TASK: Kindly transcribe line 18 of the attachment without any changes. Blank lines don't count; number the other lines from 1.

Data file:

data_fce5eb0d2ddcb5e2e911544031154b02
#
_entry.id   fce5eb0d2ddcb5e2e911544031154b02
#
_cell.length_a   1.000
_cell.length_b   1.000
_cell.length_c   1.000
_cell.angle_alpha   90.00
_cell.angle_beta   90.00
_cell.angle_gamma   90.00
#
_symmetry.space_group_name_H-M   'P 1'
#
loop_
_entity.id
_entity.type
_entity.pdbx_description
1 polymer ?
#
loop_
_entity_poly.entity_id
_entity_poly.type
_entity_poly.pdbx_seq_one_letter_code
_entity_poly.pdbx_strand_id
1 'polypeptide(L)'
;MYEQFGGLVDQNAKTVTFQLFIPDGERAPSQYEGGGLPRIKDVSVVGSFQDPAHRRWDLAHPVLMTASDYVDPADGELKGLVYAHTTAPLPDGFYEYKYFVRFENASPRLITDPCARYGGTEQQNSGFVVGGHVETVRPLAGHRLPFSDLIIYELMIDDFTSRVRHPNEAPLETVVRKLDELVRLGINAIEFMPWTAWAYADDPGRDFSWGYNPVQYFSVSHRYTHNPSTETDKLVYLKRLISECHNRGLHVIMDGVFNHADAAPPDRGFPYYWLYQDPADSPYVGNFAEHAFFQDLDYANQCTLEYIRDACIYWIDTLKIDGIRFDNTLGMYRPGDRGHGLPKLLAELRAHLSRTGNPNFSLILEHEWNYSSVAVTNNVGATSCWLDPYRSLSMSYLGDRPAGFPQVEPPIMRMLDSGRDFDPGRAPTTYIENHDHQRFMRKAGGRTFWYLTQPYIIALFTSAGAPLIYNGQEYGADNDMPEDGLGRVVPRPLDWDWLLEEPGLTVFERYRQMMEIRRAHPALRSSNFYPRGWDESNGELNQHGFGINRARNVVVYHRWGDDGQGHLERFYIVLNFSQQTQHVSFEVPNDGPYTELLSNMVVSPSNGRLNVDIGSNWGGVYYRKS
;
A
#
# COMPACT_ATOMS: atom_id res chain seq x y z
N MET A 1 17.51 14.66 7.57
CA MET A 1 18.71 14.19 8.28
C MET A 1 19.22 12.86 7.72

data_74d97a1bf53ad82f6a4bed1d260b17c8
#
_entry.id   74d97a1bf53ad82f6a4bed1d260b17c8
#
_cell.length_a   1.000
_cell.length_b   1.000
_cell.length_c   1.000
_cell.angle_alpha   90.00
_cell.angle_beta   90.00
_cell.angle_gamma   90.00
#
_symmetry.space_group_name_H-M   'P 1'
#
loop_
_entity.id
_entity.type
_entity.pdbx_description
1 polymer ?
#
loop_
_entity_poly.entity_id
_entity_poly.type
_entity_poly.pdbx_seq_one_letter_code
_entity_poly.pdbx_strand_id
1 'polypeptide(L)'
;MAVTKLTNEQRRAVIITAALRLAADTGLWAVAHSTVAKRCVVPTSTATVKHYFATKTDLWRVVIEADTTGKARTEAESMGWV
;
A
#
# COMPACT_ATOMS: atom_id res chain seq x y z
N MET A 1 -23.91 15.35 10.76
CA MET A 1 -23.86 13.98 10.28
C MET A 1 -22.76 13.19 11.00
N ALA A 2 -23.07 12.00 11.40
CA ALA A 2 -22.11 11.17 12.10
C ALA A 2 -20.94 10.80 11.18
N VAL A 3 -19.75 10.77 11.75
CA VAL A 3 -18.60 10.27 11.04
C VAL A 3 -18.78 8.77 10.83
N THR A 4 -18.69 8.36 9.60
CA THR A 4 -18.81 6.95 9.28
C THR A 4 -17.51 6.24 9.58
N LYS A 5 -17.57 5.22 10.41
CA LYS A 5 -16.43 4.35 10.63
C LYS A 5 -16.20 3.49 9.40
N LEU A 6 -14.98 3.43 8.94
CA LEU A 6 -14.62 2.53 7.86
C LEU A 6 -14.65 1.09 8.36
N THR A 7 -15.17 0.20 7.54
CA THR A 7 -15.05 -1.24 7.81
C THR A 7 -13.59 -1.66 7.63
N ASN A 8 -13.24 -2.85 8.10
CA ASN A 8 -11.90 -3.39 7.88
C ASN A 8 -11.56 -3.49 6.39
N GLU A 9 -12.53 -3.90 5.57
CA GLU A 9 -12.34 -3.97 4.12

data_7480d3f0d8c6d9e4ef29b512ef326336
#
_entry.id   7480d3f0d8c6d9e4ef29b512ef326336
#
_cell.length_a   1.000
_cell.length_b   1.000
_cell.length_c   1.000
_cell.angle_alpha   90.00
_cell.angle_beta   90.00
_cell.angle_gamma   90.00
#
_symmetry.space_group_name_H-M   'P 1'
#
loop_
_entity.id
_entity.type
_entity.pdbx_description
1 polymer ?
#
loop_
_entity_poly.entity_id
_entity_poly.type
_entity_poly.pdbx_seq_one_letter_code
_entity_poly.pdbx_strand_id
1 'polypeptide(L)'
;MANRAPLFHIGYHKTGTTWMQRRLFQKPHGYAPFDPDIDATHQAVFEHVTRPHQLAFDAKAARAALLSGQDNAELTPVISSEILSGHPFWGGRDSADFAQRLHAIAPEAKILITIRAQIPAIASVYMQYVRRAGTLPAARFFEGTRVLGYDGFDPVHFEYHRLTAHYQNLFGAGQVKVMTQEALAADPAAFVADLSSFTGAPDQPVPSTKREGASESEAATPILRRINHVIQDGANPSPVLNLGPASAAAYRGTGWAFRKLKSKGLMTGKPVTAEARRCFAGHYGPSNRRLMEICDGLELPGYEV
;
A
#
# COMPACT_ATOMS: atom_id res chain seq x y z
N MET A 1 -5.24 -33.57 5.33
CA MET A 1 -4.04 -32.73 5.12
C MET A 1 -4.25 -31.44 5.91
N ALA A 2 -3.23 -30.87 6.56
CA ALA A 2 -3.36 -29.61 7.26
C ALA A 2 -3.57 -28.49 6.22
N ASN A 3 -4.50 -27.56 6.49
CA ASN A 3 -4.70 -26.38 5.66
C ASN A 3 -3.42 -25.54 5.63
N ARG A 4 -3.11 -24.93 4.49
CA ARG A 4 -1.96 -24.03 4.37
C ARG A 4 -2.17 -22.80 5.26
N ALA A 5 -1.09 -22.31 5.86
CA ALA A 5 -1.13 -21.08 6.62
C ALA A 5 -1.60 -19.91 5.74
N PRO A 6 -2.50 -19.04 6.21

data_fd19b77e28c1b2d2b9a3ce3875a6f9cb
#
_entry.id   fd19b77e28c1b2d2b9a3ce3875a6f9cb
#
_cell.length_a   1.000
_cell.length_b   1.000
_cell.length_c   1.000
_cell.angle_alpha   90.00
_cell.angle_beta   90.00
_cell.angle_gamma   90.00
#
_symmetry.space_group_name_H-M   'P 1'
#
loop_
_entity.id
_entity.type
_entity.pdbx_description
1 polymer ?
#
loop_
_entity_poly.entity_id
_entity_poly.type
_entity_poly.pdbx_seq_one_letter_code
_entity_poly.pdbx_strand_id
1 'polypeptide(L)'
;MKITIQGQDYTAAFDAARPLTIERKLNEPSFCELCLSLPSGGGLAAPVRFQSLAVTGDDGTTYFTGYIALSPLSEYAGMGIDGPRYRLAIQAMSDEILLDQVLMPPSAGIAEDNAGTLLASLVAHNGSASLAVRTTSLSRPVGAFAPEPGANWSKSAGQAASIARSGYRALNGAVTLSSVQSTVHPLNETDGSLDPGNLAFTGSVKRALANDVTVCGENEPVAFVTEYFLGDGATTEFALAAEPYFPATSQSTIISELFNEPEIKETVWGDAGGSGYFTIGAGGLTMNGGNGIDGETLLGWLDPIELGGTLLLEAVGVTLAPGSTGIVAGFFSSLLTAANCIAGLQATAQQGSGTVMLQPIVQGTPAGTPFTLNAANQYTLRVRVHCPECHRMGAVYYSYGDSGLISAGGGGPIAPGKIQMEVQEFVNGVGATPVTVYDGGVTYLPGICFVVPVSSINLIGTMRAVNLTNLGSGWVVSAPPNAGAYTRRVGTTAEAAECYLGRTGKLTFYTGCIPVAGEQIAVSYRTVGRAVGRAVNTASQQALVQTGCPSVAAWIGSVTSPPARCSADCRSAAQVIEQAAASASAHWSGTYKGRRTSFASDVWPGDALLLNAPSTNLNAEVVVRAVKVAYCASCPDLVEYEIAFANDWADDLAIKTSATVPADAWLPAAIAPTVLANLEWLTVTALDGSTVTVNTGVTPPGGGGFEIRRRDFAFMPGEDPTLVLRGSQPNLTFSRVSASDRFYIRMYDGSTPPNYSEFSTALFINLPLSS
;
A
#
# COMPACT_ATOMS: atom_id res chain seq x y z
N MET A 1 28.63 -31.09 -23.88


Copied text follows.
1 polymer ?